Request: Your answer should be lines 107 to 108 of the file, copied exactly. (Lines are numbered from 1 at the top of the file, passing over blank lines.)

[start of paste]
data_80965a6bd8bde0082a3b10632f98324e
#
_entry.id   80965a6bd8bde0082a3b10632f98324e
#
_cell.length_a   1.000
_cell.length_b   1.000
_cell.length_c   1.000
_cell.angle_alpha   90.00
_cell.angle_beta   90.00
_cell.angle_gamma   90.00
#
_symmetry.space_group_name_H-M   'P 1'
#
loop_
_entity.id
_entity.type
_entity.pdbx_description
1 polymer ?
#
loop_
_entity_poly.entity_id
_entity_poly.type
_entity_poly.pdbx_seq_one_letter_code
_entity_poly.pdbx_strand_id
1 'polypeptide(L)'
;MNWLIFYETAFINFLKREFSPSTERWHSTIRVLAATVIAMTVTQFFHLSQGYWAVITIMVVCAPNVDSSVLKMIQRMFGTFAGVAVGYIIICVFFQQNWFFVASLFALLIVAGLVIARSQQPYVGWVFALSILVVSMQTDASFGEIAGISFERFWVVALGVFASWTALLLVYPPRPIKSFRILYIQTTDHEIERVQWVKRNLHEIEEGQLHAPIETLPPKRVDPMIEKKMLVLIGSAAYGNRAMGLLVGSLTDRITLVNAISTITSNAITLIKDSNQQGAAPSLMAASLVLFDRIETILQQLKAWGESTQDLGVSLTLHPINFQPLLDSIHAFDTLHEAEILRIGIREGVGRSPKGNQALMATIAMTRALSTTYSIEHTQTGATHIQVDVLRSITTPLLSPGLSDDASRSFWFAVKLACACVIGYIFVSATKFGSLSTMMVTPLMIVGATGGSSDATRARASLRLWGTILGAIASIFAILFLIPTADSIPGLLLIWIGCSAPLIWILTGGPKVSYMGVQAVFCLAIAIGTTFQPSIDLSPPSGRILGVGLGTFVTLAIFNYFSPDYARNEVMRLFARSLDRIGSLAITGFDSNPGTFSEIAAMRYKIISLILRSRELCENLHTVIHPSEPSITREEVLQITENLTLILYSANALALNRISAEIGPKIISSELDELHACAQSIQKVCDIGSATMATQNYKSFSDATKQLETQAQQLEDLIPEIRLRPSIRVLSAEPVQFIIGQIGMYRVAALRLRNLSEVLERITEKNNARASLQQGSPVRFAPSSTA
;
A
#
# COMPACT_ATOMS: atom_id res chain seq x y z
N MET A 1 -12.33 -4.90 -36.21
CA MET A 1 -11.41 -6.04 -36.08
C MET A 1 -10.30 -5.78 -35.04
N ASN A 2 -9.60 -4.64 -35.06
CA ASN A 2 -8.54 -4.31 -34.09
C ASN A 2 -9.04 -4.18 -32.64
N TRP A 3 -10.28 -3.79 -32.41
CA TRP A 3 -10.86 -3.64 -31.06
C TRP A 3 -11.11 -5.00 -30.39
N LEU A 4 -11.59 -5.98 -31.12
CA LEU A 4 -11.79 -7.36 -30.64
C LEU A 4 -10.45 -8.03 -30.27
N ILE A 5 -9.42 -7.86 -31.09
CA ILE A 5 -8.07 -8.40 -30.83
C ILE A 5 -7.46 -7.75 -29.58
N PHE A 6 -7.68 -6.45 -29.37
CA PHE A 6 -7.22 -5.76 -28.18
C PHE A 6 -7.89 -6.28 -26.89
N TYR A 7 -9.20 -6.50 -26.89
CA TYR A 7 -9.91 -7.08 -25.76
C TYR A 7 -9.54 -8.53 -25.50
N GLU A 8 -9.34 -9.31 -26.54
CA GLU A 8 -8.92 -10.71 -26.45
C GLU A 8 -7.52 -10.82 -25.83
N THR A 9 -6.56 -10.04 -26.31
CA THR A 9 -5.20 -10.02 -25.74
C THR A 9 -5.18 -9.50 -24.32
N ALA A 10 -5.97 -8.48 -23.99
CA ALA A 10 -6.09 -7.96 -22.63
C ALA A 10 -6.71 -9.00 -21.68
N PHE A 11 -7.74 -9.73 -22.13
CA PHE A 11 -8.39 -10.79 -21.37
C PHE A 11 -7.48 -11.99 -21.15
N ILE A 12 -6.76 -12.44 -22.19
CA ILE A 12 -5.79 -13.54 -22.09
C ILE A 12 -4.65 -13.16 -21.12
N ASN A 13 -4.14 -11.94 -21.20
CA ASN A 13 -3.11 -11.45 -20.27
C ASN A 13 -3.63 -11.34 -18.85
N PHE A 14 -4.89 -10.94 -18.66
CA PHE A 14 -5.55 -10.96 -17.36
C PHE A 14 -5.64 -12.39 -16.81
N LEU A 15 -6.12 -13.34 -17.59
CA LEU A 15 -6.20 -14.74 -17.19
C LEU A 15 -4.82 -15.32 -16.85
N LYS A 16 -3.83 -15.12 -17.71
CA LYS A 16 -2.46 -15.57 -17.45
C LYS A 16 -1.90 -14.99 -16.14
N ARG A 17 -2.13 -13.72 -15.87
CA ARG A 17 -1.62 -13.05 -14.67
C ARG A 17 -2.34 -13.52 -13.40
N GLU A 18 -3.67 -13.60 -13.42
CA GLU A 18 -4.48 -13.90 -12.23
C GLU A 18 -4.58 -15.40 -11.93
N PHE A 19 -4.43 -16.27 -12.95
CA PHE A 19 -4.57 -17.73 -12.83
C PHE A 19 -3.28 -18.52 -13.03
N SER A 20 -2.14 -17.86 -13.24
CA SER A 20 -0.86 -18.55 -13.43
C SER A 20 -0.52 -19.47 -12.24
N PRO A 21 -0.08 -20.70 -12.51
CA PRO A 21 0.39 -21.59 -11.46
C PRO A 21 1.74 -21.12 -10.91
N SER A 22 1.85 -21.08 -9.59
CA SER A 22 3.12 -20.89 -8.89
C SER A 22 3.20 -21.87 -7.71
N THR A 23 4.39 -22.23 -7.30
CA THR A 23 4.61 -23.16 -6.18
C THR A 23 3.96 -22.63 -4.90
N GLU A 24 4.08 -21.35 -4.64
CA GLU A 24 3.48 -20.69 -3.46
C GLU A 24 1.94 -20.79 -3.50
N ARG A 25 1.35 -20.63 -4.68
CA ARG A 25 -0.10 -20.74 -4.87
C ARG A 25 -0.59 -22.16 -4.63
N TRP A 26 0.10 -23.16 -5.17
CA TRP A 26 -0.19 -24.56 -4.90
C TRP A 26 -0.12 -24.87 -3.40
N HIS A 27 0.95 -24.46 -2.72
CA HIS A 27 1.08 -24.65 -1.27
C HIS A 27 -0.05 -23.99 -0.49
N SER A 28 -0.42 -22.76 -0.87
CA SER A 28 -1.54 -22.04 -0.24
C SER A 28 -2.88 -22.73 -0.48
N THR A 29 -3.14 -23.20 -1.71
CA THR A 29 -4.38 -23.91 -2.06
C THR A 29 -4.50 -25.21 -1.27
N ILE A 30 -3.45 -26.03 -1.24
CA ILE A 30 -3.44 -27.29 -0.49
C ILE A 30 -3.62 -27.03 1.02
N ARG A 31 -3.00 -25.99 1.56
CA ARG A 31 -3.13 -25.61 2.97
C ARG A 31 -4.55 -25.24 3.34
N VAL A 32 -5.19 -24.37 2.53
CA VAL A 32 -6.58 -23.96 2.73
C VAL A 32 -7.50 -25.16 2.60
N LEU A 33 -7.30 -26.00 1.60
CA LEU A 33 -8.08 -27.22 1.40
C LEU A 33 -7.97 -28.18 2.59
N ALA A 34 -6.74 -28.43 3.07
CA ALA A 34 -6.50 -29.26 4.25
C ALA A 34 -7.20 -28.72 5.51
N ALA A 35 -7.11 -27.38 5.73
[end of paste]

CA TRP A 26 -0.19 -24.56 -4.90
C TRP A 26 -0.12 -24.87 -3.40